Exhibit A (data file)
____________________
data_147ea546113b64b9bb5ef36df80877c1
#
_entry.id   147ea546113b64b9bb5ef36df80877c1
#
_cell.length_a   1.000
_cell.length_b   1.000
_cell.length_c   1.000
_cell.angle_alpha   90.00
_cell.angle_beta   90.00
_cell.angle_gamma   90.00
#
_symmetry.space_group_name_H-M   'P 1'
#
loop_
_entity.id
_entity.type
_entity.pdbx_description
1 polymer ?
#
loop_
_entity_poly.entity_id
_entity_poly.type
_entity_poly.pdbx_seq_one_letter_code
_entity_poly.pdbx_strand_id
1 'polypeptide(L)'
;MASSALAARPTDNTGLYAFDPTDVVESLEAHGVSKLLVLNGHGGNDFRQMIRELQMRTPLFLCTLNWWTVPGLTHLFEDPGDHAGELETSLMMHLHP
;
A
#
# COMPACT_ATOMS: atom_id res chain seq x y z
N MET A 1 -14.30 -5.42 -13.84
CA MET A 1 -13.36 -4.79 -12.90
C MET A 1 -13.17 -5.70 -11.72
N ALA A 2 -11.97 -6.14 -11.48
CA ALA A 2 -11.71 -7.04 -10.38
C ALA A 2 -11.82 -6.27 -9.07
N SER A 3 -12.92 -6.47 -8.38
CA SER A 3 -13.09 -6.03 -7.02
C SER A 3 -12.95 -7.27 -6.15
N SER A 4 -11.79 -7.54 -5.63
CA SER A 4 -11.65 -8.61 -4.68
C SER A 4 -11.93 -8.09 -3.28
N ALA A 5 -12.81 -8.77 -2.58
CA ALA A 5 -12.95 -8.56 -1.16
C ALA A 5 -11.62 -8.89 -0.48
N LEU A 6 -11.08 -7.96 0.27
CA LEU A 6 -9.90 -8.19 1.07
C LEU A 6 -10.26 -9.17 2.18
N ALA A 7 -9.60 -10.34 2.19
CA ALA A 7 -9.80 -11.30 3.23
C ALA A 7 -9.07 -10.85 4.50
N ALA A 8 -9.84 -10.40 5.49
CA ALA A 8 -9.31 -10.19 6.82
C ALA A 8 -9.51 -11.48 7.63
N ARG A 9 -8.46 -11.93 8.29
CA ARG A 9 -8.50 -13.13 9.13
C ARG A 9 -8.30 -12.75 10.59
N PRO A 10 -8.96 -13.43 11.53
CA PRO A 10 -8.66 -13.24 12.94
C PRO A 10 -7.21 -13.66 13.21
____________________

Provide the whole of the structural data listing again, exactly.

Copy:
data_147ea546113b64b9bb5ef36df80877c1
#
_entry.id   147ea546113b64b9bb5ef36df80877c1
#
_cell.length_a   1.000
_cell.length_b   1.000
_cell.length_c   1.000
_cell.angle_alpha   90.00
_cell.angle_beta   90.00
_cell.angle_gamma   90.00
#
_symmetry.space_group_name_H-M   'P 1'
#
loop_
_entity.id
_entity.type
_entity.pdbx_description
1 polymer ?
#
loop_
_entity_poly.entity_id
_entity_poly.type
_entity_poly.pdbx_seq_one_letter_code
_entity_poly.pdbx_strand_id
1 'polypeptide(L)'
;MASSALAARPTDNTGLYAFDPTDVVESLEAHGVSKLLVLNGHGGNDFRQMIRELQMRTPLFLCTLNWWTVPGLTHLFEDPGDHAGELETSLMMHLHP
;
A
#
# COMPACT_ATOMS: atom_id res chain seq x y z
N MET A 1 -14.30 -5.42 -13.84
CA MET A 1 -13.36 -4.79 -12.90
C MET A 1 -13.17 -5.70 -11.72
N ALA A 2 -11.97 -6.14 -11.48
CA ALA A 2 -11.71 -7.04 -10.38
C ALA A 2 -11.82 -6.27 -9.07
N SER A 3 -12.92 -6.47 -8.38
CA SER A 3 -13.09 -6.03 -7.02
C SER A 3 -12.95 -7.27 -6.15
N SER A 4 -11.79 -7.54 -5.63
CA SER A 4 -11.65 -8.61 -4.68
C SER A 4 -11.93 -8.09 -3.28
N ALA A 5 -12.81 -8.77 -2.58
CA ALA A 5 -12.95 -8.56 -1.16
C ALA A 5 -11.62 -8.89 -0.48
N LEU A 6 -11.08 -7.96 0.27
CA LEU A 6 -9.90 -8.19 1.07
C LEU A 6 -10.26 -9.17 2.18
N ALA A 7 -9.60 -10.34 2.19
CA ALA A 7 -9.80 -11.30 3.23
C ALA A 7 -9.07 -10.85 4.50
N ALA A 8 -9.84 -10.40 5.49
CA ALA A 8 -9.31 -10.19 6.82
C ALA A 8 -9.51 -11.48 7.63
N ARG A 9 -8.46 -11.93 8.29
CA ARG A 9 -8.50 -13.13 9.13
C ARG A 9 -8.30 -12.75 10.59
N PRO A 10 -8.96 -13.43 11.53
CA PRO A 10 -8.66 -13.24 12.94
C PRO A 10 -7.21 -13.66 13.21